Summer is almost here. Now that more people are vaccinated and restrictions are being lifted across the country, it’s time to enjoy being outside with friends again. But before you head out for that long-awaited barbeque or picnic, don’t forget to apply insect repellent, especially if you’ve ever had an allergic reaction to insect stings. Insects are cold-blooded animals, which means they are more active (and more prolific) in warmer temperatures. So, it’s important to “bee” prepared.
While insect stings are often harmless, causing only mild stinging or itching, they can sometimes trigger a life-threatening allergic reaction that requires urgent medical care. In fact, 5 to 7.5% of people in the United States will experience a severe allergic reaction to insect stings in their lifetime—but most aren’t aware of their allergy until they’re stung.
If someone in your family is allergic to insect stings, you may be wondering if you are too. Your doctor can tell you if you’re allergic to bees, hornets or wasps with a simple skin test that uses purified, freeze-dried venom. During the test, your doctor will clean an area of skin on your arm or back and place a small amount of this purified, freeze-dried venom on your skin and cover it. The tests usually take 15 minutes and will help identify which insects you are allergic to.
Stings from honeybees, hornets, wasps, yellow jackets and fire ants are known to cause allergic reactions to the venom injected into the skin. Mild symptoms include a large, swollen welt and extreme redness around the sting site. Symptoms should subside within 48 hours.
Signs and symptoms of a severe allergic reaction include:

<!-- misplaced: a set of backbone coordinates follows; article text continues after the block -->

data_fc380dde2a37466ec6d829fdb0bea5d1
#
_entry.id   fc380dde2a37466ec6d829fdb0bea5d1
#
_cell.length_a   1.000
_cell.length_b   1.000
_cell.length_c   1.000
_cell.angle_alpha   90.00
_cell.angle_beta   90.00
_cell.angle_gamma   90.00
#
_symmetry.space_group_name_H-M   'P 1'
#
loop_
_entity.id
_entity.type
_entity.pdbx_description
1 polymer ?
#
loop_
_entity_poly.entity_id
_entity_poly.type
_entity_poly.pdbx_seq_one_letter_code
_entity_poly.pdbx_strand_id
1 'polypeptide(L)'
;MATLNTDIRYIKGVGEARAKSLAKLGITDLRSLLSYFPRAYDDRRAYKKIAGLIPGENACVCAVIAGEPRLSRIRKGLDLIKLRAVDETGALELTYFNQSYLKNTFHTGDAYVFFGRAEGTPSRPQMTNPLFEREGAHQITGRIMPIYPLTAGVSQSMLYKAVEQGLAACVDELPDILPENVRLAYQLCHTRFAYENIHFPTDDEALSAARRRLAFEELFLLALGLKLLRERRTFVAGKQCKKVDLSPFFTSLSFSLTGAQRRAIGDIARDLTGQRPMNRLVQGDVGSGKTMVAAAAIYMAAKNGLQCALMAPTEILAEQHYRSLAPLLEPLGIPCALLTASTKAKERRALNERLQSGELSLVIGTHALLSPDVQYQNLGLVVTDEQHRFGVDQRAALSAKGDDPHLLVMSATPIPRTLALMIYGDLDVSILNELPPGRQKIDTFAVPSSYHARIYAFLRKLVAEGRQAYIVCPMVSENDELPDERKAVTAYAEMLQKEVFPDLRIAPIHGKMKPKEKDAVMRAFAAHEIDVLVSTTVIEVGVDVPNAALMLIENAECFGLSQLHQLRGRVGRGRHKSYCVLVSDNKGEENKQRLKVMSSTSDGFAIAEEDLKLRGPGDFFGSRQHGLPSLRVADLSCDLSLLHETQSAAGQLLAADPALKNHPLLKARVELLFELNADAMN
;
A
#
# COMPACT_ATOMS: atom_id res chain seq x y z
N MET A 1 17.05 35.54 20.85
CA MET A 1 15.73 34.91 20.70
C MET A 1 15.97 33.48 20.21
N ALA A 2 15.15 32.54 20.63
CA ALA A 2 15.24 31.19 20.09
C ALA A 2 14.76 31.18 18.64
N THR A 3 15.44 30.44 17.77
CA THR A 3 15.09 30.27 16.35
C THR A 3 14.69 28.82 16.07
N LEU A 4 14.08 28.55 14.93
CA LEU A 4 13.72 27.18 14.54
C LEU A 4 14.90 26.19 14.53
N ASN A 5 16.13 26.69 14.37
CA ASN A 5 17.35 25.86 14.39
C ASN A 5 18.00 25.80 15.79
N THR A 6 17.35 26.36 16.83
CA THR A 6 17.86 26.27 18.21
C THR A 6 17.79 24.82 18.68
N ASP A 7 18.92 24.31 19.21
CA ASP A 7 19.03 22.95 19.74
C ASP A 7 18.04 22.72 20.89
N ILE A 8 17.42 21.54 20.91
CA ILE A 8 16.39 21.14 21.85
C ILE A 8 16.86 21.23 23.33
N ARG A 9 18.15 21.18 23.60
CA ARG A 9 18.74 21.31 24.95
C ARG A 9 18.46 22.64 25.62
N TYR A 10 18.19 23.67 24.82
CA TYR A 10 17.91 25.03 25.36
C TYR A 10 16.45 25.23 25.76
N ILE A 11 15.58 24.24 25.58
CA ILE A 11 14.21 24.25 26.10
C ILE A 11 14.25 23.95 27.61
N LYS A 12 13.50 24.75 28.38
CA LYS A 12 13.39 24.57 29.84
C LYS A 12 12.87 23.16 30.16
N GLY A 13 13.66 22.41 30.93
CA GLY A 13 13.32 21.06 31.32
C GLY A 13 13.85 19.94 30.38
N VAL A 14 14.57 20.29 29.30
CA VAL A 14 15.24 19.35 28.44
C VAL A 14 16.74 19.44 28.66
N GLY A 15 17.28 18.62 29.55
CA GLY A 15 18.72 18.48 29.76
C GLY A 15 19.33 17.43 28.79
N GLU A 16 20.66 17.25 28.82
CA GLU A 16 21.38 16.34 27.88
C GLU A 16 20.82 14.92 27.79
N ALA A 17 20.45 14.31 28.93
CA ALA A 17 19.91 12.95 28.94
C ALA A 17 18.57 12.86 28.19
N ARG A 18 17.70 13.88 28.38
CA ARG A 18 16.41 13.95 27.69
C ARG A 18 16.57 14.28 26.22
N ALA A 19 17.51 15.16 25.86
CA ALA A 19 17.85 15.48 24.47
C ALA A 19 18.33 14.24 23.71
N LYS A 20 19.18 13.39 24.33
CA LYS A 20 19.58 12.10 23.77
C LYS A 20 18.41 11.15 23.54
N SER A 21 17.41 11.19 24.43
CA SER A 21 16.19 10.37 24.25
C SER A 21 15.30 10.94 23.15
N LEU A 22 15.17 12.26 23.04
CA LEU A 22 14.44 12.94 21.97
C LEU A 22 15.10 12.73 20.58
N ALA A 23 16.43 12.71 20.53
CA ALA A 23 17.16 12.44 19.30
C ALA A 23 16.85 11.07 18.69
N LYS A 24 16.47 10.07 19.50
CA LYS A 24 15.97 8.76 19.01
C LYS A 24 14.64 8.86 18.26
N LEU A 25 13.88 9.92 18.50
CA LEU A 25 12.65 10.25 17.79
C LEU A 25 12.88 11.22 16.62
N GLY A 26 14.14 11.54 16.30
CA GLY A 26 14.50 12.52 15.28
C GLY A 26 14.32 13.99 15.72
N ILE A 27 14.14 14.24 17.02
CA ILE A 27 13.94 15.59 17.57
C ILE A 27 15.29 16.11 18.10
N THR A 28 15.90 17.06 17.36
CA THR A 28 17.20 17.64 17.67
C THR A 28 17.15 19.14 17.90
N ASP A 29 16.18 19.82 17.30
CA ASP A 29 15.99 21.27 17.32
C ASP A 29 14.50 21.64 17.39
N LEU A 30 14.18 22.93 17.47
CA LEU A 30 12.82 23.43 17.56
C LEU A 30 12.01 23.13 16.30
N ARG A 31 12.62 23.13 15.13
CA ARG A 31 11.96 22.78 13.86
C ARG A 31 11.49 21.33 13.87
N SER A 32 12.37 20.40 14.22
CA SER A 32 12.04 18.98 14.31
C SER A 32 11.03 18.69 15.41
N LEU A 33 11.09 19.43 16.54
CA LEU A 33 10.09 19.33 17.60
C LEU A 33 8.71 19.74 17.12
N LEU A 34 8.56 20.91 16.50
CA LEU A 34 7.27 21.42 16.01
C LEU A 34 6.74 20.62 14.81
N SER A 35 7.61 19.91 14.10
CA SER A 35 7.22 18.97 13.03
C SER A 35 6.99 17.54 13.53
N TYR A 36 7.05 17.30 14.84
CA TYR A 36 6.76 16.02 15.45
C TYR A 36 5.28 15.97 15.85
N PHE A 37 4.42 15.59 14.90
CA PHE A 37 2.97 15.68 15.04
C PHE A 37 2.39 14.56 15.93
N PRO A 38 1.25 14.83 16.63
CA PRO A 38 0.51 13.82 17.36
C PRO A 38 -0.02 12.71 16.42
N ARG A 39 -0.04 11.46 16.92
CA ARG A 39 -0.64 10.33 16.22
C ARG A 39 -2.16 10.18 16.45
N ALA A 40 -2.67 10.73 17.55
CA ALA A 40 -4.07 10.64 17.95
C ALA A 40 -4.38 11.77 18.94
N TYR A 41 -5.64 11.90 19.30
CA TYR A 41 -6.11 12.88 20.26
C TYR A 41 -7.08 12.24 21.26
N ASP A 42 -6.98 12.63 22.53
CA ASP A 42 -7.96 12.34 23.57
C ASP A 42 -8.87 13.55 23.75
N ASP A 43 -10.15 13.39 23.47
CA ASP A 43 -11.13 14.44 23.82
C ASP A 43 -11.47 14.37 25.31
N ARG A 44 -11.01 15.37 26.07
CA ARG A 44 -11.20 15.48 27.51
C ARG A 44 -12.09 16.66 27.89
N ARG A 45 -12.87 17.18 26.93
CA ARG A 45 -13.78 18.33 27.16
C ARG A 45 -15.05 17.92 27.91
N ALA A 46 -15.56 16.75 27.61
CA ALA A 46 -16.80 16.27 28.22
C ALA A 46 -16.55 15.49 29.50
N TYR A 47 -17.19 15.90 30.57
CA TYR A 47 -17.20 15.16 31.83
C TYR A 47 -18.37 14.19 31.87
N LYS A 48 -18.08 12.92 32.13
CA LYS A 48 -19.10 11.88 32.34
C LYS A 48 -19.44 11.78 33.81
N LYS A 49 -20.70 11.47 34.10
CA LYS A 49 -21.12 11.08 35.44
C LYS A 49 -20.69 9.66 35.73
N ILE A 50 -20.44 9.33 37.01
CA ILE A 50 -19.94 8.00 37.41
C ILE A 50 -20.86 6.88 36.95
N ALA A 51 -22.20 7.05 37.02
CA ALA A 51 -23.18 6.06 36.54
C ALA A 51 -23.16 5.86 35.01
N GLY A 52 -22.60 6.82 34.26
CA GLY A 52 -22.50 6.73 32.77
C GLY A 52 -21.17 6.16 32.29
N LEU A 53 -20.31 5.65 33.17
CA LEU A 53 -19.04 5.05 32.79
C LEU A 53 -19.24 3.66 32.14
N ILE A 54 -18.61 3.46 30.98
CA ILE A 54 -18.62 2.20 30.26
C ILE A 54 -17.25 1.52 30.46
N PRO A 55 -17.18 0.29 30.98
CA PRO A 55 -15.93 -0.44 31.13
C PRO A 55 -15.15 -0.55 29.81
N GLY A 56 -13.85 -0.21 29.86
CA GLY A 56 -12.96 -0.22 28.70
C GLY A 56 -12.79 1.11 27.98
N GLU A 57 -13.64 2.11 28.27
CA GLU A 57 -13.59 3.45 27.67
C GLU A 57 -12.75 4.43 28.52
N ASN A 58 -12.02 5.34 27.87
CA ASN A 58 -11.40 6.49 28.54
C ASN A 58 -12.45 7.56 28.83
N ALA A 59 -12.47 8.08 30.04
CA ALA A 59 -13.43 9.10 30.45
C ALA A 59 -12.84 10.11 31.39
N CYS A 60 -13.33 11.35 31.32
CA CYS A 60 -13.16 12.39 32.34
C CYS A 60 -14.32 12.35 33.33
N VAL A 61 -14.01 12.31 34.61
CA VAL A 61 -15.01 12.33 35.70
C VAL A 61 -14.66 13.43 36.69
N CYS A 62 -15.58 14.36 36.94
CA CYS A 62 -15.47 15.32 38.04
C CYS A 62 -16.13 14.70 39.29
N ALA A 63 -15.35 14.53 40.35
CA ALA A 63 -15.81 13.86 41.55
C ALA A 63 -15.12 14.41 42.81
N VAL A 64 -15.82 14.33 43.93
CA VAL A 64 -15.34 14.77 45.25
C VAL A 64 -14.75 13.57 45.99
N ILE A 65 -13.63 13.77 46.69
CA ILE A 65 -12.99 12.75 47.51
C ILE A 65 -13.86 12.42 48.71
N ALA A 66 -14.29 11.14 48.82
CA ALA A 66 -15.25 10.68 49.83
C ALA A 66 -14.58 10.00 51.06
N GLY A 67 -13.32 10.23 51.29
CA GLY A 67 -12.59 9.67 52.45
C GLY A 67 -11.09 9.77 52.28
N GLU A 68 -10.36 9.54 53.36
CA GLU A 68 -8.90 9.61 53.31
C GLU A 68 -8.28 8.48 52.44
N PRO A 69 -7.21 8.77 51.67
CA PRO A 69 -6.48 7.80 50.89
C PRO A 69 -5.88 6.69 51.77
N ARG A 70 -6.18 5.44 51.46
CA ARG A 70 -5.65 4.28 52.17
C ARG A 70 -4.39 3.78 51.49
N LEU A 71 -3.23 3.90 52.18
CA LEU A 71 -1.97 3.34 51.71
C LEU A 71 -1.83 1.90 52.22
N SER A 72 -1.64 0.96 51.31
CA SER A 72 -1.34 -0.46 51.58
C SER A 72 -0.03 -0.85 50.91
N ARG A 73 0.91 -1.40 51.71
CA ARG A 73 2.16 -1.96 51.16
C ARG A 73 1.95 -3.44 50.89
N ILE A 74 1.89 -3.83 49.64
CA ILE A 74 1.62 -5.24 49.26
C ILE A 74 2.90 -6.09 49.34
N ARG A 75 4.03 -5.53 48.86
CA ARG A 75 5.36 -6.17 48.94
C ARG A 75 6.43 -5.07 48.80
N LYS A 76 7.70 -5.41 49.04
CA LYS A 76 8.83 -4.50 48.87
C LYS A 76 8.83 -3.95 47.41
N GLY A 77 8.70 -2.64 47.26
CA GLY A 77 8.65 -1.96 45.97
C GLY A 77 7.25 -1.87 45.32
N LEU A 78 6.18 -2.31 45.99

After any sting, look for and remove the stinger as soon as possible and wash the area with a mild soap and warm water. Mild reactions include redness, warmth and swelling around the sting. Apply a cold compress and take an over-the-counter antihistamine to help alleviate these symptoms. You can also apply hydrocortisone cream or calamine lotion to ease symptoms.
If you are experiencing a severe allergic reaction to an insect sting (one or more of the symptoms listed above), call 911 or go to your nearest urgent care facility. If you know you have an allergy and symptoms of anaphylaxis develop, immediately inject epinephrine (adrenaline) if possible.
The best way to avoid an allergic reaction to insect stings is to prevent them. The following tips can help reduce your risk of getting stung by bees, hornets and wasps:
If you have a severe allergic reaction, or a known insect sting allergy, be sure to carry at least two prescription epinephrine injections at all times. Once you administer the shot, call 911 or go to the nearest urgent care facility for further medical care.
For immediate, expert care for allergic reactions visit Coastal Urgent Care of Ruston. We welcome walk-in appointments 7 days a week, Mon-Fri 8 a.m. – 7 p.m. and Sat-Sun 9 a.m. – 6 p.m.